Reflections on power dynamics and collaborations in funds working with systemic change


Sine Egede Eskesen


With money comes power. It’s an age-old saying, and no matter what type of foundation you are, power dynamics between relationships are an ever-present element.

This is an issue the philanthropic sector as a whole needs to be aware of. But the European funds that work with systemic change across Europe must carry a certain attention to power imbalances. The Bikuben Foundation is part of a field that has realized that some of the complex and persistent challenges we face as a society call for breaking new ground and changing systems.

For a foundation to succeed in this, one must be able to bring together people and organizations across different sectors, disciplines, and positions of power. Alliances and collaborations must be created, where actors join forces to mobilize, facilitate, gather knowledge, involve, build bridges, jointly creating new solutions. We must experiment, learn and share our insights. In such work, foundations form closer relationships with their partners than with donations alone. But how does the power affect relationships within a collaboration? Can equal partnerships exist if one part facilitates the economy?

This is a topic that is of great concern to us at the Bikuben Foundation. That is why we commissioned an external survey among our partners and stakeholders, who via anonymous feedback were able to give their honest opinions. And although there is fundamental support for our strategy of being a system-changing foundation and our role as active partaking development partners, we learned that we can be both dominant and demanding to work with.

This is not exactly what you wish for.

It is not fruitful for collaborations to sit at the head of the table surrounded by partners who don’t dare speak their mind. Without honesty, collaborations are unproductive, unequal, and we end up working in a fabricated reality. As a result, we will stray further away from solving the problems we try to.

If we are to succeed in creating a sustainable collaborative working environment, we need to pay extra attention to the power asymmetry – and take greater responsibility for creating equal and open dialogue, where everyone is given space to express their honest opinion. How do we succeed with this task?

There are several aspects that can affect this – such as how we structure processes, involve people and make decisions – but here are a few notable things I want to highlight.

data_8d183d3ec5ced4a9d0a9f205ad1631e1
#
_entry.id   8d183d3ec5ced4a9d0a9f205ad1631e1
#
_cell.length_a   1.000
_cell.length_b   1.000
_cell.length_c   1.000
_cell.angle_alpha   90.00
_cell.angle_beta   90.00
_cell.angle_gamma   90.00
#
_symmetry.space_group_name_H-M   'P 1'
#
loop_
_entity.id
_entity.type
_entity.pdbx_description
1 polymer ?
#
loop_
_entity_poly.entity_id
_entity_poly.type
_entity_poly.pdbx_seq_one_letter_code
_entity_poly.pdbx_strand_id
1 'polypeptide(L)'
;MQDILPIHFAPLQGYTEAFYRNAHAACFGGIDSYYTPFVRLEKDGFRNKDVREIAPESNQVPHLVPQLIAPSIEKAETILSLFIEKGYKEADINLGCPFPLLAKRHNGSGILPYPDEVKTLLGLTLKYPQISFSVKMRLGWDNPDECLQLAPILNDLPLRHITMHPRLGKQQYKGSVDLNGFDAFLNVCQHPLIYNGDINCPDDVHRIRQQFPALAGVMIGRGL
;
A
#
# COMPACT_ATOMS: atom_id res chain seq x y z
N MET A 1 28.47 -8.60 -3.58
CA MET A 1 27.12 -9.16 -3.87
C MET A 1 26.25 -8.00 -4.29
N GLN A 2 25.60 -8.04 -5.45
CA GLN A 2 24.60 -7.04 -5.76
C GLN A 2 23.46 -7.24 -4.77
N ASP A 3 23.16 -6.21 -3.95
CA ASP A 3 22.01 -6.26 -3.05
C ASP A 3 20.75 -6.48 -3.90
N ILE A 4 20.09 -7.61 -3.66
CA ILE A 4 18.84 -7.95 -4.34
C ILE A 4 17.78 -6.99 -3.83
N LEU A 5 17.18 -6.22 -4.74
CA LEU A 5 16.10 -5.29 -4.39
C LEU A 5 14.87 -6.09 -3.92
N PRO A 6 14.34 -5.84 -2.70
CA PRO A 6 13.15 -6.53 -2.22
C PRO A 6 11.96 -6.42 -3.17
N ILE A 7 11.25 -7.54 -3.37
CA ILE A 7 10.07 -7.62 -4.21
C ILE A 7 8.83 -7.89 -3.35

First, reducing power asymmetry requires strong interpersonal and relational skills. Therefore, it is crucial to have a team of employees who are adept at engaging in dialogues, creating safe spaces of mutual trust with room to talk openly – also about the power structures in the collaboration. We as foundations are in a position where we must take responsibility and be the one who starts that conversation. It should happen continuously and with an awareness that the difficult conversations hardly can be solved in one fell swoop.

There is a need to work in-depth with how foundations engage in relationships with others. At the Bikuben Foundation, we have taken the next step towards breaking down ordinary hierarchies by initiating a community with 20 other organizations and people who all share the mission of creating positive change and transformation in society. We need a wealth of perspectives if we are to succeed. By sharing the same address we build everyday relationships that enable us to work across disciplines, interests and positions of power.

Another tool is time. By committing to a much longer period of time, we can ensure dedication, contributing to solutions – even when things get complicated. The Bikuben Foundation has built several partnerships with a 10-year term or more. We believe this can help to create assurance in the partnerships, creating spaces for honest conversation.

Collaborations with system-changing foundations are demanding in terms of time, complexity and adaptability. It is important to focus on aligning expectations about what is required of each partner to enter collaborations and, as a foundation, enabling partners – regardless of size – to participate on equal footing.

The ambition to be a catalyst for systemic change places demands on partners we are collaboration with – just as it places demands on the foundations themselves. If we are to succeed in changing systems and structures in our societies, we must reflect and acknowledge the role we play in maintaining old structures and power imbalances. With this in mind, I openly share the criticisms we have received. I hope that it will become much more legitimate to talk about structural power. We must dare to talk openly about it and the barriers it entails, preventing lasting systemic changes.

This is a first step along the way. The next crucial steps are translating it into new actions that our partners can feel.


Sine Egede Eskesen is the Chief Visionary Officer (CVO) at the Bikuben Foundation

Tagged in: Funding practice

Comments (0)

Leave a Reply

Your email address will not be published. Required fields are marked *